Kushnir hits a point of realization in the piece during an initially raucous series of interviews held during the Pride parade—which turn serious when a particularly insightful pair of women (played by Lisa Codrington and Sarah Afful) turn the question back on him. “I don’t like the answer in that question,” retorts Codrington’s character, after they’re asked to discuss their feelings about the fact that Jamaica and other Caribbean nations are often viewed as dangerous places for LBGT people. The pair focus on intersectionality, the theory that forms of oppression such as racism and homophobia are interconnected and cannot be combated separately, as their most pressing concern—and emphasize that North America can be just as bigoted as their countries of origin. “I don’t want to be tolerated,” says one of the women (eliciting scattered applause from the spellbound audience).
This interview in particular seems to send Kushnir into a tailspin: he veers off course from the traditional model of verbatim theatre and takes centre stage, repeating a key phrase from one of the subjects—”Work on your own shit”—as a mantra. It’s this realization—that his own story, left untold, will continue to subtly warp the narrative he’s been trying to tease from the recorded interviews—that drives him to examine himself in the show’s latter half as a character with his own biases and prejudices, a decision that truly elevates the show and experience. “I was crying,” Kushnir says, as he revisits the conversation he had many years ago with his patient friend. “I think I got so focused on doing, I missed some seeing.”
Whether Kushnir’s realization of his complicity in racism and the resulting on-stage self-examination are convincing enough is up to the individual viewer. The program’s show notes point out that there are some people who think these stories aren’t his to tell, while others have felt that precisely because of his privilege, he has an obligation to help the people he interviewed share their views. That he is mindful of the trust and responsibility his subjects have placed in him, and rigorously examines his own biases on stage, marked a revelatory departure from past documentary theatre efforts. The root causes of Jamaican homophobia may be more exposed by the play’s end, but those roots can’t be pulled up without exposing our individual and collective prejudices as well.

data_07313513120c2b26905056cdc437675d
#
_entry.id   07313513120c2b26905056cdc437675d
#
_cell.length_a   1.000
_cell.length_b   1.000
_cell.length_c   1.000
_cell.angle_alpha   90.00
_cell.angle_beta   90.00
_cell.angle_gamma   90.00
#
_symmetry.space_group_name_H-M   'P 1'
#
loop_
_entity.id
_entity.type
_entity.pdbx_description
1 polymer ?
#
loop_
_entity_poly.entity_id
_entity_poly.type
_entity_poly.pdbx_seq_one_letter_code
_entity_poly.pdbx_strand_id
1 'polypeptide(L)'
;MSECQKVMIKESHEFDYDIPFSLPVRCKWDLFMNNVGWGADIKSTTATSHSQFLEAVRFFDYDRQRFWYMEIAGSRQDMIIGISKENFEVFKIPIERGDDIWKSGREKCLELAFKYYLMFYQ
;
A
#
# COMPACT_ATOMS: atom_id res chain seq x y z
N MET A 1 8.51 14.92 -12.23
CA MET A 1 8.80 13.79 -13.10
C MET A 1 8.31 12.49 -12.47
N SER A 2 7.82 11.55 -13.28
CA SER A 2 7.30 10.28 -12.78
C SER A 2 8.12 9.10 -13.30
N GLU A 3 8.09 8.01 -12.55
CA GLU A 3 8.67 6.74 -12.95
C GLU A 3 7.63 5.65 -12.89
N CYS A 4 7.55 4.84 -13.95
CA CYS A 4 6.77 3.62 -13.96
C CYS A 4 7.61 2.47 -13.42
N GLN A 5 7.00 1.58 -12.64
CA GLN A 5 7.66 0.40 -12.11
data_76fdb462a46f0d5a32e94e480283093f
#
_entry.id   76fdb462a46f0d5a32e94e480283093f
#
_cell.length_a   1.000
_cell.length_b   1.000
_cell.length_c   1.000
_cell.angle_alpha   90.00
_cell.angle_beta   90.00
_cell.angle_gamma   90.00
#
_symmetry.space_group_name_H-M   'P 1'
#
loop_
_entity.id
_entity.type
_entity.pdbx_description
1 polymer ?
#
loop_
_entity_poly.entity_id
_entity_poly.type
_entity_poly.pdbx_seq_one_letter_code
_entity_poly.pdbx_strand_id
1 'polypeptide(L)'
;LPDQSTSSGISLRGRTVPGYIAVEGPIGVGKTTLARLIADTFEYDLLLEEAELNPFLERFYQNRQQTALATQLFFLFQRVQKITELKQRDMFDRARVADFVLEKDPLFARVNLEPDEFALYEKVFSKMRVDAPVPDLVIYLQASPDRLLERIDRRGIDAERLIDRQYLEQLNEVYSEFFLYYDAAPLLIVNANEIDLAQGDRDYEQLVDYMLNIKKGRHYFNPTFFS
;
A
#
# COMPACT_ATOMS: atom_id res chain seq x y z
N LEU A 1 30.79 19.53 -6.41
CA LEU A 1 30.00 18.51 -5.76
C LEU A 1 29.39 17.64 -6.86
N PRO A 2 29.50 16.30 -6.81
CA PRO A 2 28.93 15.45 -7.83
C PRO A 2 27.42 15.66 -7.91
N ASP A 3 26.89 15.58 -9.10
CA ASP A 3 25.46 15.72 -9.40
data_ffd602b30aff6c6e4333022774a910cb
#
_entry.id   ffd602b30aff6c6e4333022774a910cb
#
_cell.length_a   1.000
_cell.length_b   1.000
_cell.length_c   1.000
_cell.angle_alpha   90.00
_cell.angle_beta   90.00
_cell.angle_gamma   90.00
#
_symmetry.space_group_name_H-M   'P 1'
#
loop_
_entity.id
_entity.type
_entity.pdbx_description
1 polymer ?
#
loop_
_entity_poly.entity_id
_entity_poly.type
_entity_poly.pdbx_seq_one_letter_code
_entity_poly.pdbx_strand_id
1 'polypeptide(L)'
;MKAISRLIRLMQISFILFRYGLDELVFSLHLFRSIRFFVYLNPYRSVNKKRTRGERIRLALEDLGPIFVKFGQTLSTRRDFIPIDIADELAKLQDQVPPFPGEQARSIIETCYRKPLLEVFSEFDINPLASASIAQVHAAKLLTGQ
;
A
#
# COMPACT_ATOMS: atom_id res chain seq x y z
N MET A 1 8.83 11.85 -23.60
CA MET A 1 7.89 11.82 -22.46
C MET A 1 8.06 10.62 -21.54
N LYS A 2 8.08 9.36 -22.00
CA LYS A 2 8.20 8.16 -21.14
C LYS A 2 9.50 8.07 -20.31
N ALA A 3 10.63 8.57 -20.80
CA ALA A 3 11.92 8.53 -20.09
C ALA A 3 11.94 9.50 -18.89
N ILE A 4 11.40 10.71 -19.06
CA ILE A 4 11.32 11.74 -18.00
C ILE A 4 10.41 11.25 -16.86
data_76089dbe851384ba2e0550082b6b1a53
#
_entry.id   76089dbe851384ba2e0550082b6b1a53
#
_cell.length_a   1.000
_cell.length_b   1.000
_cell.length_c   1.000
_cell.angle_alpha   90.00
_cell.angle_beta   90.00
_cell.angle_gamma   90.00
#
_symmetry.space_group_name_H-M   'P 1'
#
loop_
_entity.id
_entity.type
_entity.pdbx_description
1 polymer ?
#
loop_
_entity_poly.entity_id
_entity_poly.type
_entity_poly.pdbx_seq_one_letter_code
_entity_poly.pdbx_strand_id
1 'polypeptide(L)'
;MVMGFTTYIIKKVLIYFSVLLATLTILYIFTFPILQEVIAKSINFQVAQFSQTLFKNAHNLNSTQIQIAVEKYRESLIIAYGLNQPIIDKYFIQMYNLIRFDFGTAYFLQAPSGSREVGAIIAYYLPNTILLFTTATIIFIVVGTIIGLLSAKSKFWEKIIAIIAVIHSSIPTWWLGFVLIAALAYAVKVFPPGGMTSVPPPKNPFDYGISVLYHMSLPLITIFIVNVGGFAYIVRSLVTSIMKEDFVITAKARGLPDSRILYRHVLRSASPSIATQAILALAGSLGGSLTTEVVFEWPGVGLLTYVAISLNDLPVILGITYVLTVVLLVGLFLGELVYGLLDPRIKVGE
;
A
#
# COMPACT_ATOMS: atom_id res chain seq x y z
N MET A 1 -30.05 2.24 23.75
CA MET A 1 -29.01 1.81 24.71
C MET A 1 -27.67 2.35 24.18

What Kushnir has done with Small Axe is listen—really listen—to his interview subjects, and then endeavour to incorporate their perspectives into his own viewpoint, rather than simply editing and presenting their stories to further his own agenda. The production should in no way be seen as supplanting any of the exceptional theatre created by companies such as Obsidian Theatre, which tells black stories from a black perspective. But the microphone Kushnir holds throughout most of the show is shared with those who have less access to it, even if it is initially in his hands. The columnists who defended blackface in Quebec as culturally permissible could stand to listen to Afful and Codrinton’s character’s crash course on intersectionality; likewise, the racism exposed in the MacLean‘s article should be combated at least in part through more understanding of the challenges faced by those whose cultures have been colonized. We all have our own shit to deal with, our own biased blind spots to examine and challenge, and it’s rare to see a work of theatre do this with such powerful swings as Small Axe.